In our Gospel reading, Jesus is in the midst of a discussion with people who are described as, “Jews who believed in him.” His instructions to them sounds pretty familiar to what Jesus says a lot in John's gospel: “continue in my word and you shall know the truth and the truth shall make you free.” Continue is the same word as abide, and that is a word that is very ubiquitous in John's Gospel. Abide, remain, continue in the Word…know the truth…be free. If we were to boil down Martin Luther's main emphasis in his teaching and preaching it would pretty much be the same message: Abide in God's Word!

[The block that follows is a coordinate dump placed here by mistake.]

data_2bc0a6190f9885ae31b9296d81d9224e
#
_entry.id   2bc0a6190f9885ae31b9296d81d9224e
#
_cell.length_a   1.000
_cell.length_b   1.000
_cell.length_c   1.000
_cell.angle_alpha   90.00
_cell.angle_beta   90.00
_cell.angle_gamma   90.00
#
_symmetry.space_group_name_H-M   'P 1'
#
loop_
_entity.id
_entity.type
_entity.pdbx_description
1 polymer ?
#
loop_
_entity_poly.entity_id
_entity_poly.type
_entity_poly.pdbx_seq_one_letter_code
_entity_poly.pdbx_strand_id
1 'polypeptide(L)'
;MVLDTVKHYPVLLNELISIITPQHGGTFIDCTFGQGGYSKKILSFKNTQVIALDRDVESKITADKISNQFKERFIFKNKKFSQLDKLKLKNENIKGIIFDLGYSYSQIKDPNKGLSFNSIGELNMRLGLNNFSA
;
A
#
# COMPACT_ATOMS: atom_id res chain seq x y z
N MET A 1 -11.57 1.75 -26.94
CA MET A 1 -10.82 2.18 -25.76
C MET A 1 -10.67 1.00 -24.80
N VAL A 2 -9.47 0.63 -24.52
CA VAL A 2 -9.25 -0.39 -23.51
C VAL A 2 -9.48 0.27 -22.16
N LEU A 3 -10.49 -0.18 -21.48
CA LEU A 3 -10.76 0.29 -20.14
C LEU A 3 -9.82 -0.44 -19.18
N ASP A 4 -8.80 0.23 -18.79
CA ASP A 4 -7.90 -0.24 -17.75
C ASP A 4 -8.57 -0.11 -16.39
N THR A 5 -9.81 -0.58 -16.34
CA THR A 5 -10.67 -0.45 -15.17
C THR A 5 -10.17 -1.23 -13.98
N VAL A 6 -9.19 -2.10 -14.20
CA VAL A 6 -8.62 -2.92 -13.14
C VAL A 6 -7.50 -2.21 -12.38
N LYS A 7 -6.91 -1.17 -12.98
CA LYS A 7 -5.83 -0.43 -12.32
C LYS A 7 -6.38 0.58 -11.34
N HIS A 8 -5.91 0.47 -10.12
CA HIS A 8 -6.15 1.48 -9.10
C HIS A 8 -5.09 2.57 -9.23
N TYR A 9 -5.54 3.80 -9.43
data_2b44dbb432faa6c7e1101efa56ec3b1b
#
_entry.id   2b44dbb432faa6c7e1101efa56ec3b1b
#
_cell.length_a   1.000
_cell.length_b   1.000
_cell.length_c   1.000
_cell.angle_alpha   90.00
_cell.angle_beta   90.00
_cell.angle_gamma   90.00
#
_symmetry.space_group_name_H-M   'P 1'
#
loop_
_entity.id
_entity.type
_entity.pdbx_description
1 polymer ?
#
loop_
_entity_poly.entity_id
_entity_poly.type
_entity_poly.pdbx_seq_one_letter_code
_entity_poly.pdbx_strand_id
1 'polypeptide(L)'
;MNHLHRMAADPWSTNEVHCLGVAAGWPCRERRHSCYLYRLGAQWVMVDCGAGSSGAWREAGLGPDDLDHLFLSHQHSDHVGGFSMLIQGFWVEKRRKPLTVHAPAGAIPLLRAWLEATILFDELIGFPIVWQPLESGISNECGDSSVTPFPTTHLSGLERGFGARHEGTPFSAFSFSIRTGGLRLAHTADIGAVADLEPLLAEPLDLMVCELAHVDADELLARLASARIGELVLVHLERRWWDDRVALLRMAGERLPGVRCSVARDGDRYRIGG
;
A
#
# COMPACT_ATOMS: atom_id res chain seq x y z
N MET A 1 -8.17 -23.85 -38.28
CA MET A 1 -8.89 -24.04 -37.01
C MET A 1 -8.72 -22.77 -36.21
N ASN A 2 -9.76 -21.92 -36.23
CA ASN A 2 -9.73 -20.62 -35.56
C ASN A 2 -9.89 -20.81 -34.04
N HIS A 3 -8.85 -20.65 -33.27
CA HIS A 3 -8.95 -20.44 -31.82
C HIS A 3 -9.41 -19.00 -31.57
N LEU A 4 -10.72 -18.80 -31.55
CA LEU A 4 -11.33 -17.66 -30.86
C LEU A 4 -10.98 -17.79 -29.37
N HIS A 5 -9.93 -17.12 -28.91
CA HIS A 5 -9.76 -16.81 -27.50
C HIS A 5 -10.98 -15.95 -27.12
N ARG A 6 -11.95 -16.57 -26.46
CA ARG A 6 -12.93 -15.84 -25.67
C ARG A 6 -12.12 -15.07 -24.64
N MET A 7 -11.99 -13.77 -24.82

Lutheran theology tells us that there are three manifestations of “God's Word”. One is the Bible – the writings that were compiled over thousands of years and that the church of the early ages decided are important to the Christian life. Secondly is the preached word, that which trained preachers share from pulpits just like I am sharing now. Finally – and most importantly – God's Word is Jesus himself. All that God wants to tell us became flesh in the Son of Man, Jesus Christ. The first two manifestations of the Word are only valuable in the way that they reveal the third – the Word made flesh – to us. We are not to worship the Bible or preaching; we are to worship Jesus. We are to respect scripture, to be sure, but we do not treat it as an idol. It is, as Luther himself put it, the manger which holds the Christ child for us.